Learn how to make herbal salves for psoriasis, eczema, insect bites, burns and other irritations.
Salves are time-honored traditional remedies for a variety of skin problems, including wounds, burns, boils, acne, rashes and insect bites and stings. Salves can also be formulated to contain herbs that address pain and inflammation associated with inflammatory skin conditions, like arthritis, psoriasis and eczema.
Making your own salve is simple and satisfying. You only need three key ingredients – an herb-infused oil, beeswax and one or more essential oils.
To make an infused oil, start with a quality carrier oil suitable for use on the skin. I prefer sweet almond oil but olive oil, sunflower oil or apricot kernel oil also work well. There are two ways to make the oil: the solar method, or the heat method. The former is the traditional way and is just like it sounds -- the heat of the sun does all the work. Fill a mason jar or similar glass container with a lid about half way with dried herbs (fresh material contains water that would dilute the oil) and add enough carrier oil to cover the herb, leaving a ½ inch reserve of oil at the top. Put on the lid and place the jar in a sunny place for 4-6 weeks, turning the jar once each day. If the herb swells a lot (as some do) and displaces the oil reserve at the top, add a bit more oil to be sure the botanical material is fully immersed.
The heat method is faster, but requires your full attention during the process. Place an ounce of dried herb for each cup of carrier oil in the top of a double boiler or in a small crockpot (I have one just for this purpose). Heat the herb-oil mixture on the lowest setting (ideally at around 100 degrees Fahrenheit) for at least 2 hours. Keep checking to make sure the mixture doesn’t overheat, or you’ll end up with scorched or deep-fried herbs. Strain and discard the herbs and let the oil cool. Transfer the infused oil into a clean glass container with a lid. Label and store in a cool, dark place.
Basic Salve Recipe
1 cup infused oil
¼ cup grated beeswax
8-10 drops essential oil
Follow one of the methods described above to make an infused oil.
In the top of a double boiler, melt the beeswax over low heat. Add the oil and stir to combine. Remove from heat; add the essential and stir. Pour into tins. Let cool for several hours or overnight before capping.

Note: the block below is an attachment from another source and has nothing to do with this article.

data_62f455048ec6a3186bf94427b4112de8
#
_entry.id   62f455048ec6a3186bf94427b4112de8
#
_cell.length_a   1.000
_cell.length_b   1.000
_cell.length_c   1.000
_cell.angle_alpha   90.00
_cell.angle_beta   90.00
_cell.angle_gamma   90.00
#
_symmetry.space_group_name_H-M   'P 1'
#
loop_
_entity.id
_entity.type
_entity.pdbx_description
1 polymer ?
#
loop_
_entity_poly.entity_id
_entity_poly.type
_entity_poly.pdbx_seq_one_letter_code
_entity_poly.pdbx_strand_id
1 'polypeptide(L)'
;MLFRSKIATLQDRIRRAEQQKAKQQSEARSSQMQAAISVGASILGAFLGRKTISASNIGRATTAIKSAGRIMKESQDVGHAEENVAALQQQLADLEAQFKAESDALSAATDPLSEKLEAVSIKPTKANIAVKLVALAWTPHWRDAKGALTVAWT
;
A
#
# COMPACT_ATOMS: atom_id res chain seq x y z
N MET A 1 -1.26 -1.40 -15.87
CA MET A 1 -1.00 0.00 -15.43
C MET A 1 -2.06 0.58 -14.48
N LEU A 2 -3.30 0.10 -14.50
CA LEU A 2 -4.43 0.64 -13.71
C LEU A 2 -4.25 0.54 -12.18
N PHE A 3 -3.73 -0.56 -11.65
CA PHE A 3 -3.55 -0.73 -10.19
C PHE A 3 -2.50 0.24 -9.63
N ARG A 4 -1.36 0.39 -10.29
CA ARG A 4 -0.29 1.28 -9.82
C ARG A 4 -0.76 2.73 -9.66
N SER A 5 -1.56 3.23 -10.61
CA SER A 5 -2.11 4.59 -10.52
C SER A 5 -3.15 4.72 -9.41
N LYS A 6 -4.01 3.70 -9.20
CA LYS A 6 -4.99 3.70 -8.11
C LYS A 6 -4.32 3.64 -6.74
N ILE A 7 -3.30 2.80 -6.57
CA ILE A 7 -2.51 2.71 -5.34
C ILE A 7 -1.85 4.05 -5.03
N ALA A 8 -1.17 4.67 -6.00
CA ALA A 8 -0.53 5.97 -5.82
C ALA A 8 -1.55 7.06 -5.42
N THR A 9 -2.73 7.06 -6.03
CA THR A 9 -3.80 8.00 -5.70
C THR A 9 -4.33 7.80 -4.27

Salves, lotions and creams made from chamomile are as soothing to the skin as a cup of chamomile tea is to frazzled nerves or an upset stomach. In Europe, the topical use of chamomile is approved by the German Commission E to treat inflammation.
Also known as Bruisewort and Knitbone, comfrey contains allantoin, a natural compound produced by plants and some animals that’s used in the cosmetic industry as a skin conditioner because it promotes new cell growth. Note: This herb is so effective at “knitting” skin back together that it should not be used on broken skin due to the risk of infection from sealing in bacteria that normally resides on the skin.
Like comfrey, this ground-covering “weed” also contains allantoin, as well as linoleic and oleanolic acids. With antimicrobial and anti-inflammatory properties, this herb is a good choice to use to make salves for a wide variety of skin issues.
Lavender is an excellent addition to herbal salves because it helps so many skin conditions ranging from burns, minor cuts and insect bites to hemorrhoids.
Essential Oils to Use to Make Salves
Essential oils add scent, as well as antioxidant properties that help to preserve the salve naturally. Essential oils also provide additional healing benefits in the form of antibacterial, antiseptic and anti-inflammatory qualities. Suitable (and economical) essential oils to use when making salves include: